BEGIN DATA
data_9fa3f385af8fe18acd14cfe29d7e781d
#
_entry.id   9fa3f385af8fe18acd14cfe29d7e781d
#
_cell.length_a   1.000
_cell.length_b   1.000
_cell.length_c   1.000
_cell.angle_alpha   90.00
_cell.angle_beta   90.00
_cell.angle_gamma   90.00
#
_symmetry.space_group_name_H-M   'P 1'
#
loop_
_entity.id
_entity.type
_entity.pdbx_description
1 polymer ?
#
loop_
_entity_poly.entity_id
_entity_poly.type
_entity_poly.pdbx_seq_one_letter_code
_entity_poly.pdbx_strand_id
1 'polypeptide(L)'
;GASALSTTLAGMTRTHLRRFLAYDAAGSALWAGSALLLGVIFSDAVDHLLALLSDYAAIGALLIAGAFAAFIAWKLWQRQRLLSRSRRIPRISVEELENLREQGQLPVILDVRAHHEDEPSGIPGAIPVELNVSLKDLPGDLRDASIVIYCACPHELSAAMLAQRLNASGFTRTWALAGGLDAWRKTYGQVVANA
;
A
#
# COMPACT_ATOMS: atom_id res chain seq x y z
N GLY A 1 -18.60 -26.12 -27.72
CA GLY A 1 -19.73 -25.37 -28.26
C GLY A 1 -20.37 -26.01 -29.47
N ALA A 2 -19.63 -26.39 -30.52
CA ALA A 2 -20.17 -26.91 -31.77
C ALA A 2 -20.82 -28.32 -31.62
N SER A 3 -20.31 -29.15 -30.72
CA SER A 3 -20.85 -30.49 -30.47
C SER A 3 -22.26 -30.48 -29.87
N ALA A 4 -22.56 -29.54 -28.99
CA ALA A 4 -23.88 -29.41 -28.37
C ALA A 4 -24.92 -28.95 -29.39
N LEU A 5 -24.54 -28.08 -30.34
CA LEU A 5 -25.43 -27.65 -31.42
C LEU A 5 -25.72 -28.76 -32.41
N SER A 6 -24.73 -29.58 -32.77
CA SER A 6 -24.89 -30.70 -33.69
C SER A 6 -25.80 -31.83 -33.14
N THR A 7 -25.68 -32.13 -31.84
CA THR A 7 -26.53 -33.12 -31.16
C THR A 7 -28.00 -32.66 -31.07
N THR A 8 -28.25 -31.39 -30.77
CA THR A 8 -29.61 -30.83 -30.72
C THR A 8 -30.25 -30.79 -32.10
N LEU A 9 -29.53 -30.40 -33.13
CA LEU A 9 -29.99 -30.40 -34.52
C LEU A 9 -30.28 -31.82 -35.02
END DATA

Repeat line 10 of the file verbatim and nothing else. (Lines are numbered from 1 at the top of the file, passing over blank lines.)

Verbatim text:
_cell.angle_gamma   90.00